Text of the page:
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Maxtor DiamondMax 6800 92720U8

  July 26, 1999 Author: Eugene Ra  
See also our Summer 1999 ATA Drive Roundup.
Evaluation unit provided by Maxtor Corp.
Promise Ultra66 provided by Promise Technology.

Since the release of the DiamondMax 2880, Maxtor has proven to be a force in the ATA drive battle. The manufacturer's forte in the 5400rpm landscape was proven again later with the DiamondMax 4320, the best 5400rpm 4.3 GB/platter disk released. Interestingly, however, Maxtor opted to sit out of the 5.1 GB/platter round (instead releasing a unique 5.1 GB/platter 7200rpm design) in favor of waiting for it's chance in the 6.8 GB phase.

That time has finally come. This year, the competition is much stiffer. The only manufacturer that has yet to announce a 6.8 GB/platter 5400rpm drive is Seagate. All others (IBM, WD, Quantum, and Fujitsu) have or will have such drives on the market. Once again, however, Maxtor has shown superior time-to-market initiative: the DiamondMax 6800 was the first to actually hit the shelves.

The 6800 features, of course, a 5400rpm spindle speed. There seem to be some signs, however, that the heyday of 5400rpm drives is ending. Two of Maxtor's competitors, Quantum and Western Digital, recently proved that they possess the technology to create four-platter ATA designs. Both companies, however, seem to have relegated 5400rpm drives to "second-tier" status, where the largest disks in each 5400rpm family will feature only three platters. Maxtor, on the other hand, continues to use its "Formula 4" assembly method to crank out up to four platters per drive. Thus, the 6800 is currently the largest drive available, weighing in at a whopping 27.2 gigs. Seek time is specified as "less than 9.0 milliseconds." The drive features a standard three-year warranty.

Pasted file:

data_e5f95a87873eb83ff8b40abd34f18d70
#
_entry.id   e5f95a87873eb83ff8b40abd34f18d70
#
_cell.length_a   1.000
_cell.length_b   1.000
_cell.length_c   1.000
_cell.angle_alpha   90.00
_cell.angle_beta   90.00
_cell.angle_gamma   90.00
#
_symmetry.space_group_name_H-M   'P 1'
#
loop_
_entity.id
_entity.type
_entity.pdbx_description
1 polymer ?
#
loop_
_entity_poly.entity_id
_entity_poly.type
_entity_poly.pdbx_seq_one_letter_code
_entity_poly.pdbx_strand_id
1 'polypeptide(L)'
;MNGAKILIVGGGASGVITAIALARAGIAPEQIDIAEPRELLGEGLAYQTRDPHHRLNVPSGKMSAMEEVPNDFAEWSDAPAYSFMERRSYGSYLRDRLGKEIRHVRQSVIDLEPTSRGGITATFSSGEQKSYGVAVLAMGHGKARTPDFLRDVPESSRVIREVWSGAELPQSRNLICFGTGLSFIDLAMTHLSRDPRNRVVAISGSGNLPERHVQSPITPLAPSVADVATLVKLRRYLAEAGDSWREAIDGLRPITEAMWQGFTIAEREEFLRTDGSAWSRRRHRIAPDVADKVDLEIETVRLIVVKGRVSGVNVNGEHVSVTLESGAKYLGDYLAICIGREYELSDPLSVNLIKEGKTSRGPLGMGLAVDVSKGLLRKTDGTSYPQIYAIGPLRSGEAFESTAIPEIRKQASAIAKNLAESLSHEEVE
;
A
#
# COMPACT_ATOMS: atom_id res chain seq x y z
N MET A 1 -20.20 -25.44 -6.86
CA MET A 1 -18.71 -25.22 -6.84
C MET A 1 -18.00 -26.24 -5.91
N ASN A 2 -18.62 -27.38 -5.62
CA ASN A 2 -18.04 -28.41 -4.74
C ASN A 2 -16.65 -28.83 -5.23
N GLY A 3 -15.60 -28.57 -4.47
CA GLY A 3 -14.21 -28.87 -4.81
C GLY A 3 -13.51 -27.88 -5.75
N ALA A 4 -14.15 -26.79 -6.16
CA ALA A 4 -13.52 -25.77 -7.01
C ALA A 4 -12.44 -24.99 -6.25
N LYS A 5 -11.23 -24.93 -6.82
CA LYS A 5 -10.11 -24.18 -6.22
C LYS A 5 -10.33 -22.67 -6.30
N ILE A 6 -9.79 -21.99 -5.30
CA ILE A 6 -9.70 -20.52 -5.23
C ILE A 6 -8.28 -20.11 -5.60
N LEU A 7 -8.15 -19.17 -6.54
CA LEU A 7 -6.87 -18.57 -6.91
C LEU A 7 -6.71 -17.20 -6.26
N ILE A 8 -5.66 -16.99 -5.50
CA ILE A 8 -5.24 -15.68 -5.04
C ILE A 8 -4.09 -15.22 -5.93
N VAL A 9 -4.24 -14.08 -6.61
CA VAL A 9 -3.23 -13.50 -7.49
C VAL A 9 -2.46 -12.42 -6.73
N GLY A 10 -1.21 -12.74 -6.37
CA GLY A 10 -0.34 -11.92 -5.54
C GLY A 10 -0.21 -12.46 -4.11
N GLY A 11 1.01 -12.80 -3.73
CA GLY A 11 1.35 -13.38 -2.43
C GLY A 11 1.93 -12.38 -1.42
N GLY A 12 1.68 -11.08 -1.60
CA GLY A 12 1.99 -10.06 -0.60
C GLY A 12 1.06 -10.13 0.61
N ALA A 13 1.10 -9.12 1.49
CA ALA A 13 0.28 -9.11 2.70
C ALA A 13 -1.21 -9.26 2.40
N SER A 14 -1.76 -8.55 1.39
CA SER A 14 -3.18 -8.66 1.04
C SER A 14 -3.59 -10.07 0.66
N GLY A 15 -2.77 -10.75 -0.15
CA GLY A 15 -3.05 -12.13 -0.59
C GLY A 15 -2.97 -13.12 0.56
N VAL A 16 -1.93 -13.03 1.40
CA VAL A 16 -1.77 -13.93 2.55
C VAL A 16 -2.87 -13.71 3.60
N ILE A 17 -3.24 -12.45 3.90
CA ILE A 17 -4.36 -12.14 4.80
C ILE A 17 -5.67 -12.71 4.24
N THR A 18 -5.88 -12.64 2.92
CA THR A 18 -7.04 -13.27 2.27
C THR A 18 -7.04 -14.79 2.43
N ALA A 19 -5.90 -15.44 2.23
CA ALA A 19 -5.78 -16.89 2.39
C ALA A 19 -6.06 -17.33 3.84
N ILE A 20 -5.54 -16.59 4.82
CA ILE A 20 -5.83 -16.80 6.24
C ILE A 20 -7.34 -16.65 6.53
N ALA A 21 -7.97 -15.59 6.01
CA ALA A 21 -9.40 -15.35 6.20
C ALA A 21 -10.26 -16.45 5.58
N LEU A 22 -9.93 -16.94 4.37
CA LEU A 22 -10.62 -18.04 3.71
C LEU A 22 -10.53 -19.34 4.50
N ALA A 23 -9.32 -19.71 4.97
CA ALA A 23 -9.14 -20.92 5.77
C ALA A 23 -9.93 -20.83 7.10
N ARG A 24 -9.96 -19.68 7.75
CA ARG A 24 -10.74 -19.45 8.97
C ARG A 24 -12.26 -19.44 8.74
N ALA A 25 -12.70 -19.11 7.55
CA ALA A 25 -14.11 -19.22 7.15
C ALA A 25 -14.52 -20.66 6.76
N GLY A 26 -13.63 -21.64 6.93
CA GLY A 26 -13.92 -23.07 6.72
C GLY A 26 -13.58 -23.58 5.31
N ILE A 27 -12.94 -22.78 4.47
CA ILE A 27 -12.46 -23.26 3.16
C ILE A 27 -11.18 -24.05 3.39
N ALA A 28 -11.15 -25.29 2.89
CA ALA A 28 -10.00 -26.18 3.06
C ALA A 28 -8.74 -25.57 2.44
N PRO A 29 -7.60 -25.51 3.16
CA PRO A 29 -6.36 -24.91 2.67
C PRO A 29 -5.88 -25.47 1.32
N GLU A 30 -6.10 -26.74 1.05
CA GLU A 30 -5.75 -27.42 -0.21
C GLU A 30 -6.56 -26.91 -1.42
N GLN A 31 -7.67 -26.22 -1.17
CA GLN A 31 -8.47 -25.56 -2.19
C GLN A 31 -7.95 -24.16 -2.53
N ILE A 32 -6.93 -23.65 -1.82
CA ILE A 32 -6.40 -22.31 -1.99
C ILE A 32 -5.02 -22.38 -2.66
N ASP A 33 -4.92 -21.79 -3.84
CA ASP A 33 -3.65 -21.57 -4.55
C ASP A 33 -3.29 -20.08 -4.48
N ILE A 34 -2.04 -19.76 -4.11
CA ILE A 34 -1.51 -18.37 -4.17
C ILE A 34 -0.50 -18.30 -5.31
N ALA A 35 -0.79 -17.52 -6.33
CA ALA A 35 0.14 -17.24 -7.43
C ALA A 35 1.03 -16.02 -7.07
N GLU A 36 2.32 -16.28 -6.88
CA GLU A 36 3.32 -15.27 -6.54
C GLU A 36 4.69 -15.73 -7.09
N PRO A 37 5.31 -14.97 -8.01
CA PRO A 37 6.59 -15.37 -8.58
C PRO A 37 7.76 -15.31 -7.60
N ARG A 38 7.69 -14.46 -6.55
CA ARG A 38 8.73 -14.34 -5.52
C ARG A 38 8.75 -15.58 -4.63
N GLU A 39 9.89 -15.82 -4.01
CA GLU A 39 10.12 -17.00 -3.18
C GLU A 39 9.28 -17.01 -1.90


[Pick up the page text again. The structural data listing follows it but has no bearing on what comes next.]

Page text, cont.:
With the release of the 6800, Maxtor has finally joined its competitors in reaching the two megabyte buffer plateau. As we found earlier, however, simply increasing cache size beyond 512k doesn't have much affect on drive performance. When it comes to electronics/firmware, however, Maxtor makes it clear that the two meg buffer is accompanied by a host of other improvements. The cache consists of 100 MHz SDRAM memory (as opposed to what? Good question ). Also debuting in the 6800 is the company's "DualWave controller." Said to mimic the processing architecture found in high-end SCSI units, DualWave "improves drive and system performance through a 90% reduction in drive command overhead." The bottom line? Hopefully we'll find out when we get to some test figures.

The DiamondMax 6800 is also the first Maxtor drive out of the gate that features an ATA-66 interface. Once again, we must sound our standard warning about potential incompatibilities between ATA-66 drives and certain Award BIOSes found on LX and BX motherboards. Currently we are not aware of any utilities available to disable ATA-66 operation on a Maxtor drive. Thus, a motherboard (they're scarce) with built-in ATA-66 operation or a PCI ATA-66 controller may be necessary for proper operation of the unit. Incidentally, it is for this reason why we've used a Promise Ultra66 controller to test all ATA-66 drives. We don't use it for increased performance (neither the Ultra66 nor any other ATA-66 solution will increase the performance of current disks) but rather for consistency where situations such as this (lack of ATA-66 disable utilities) may arise!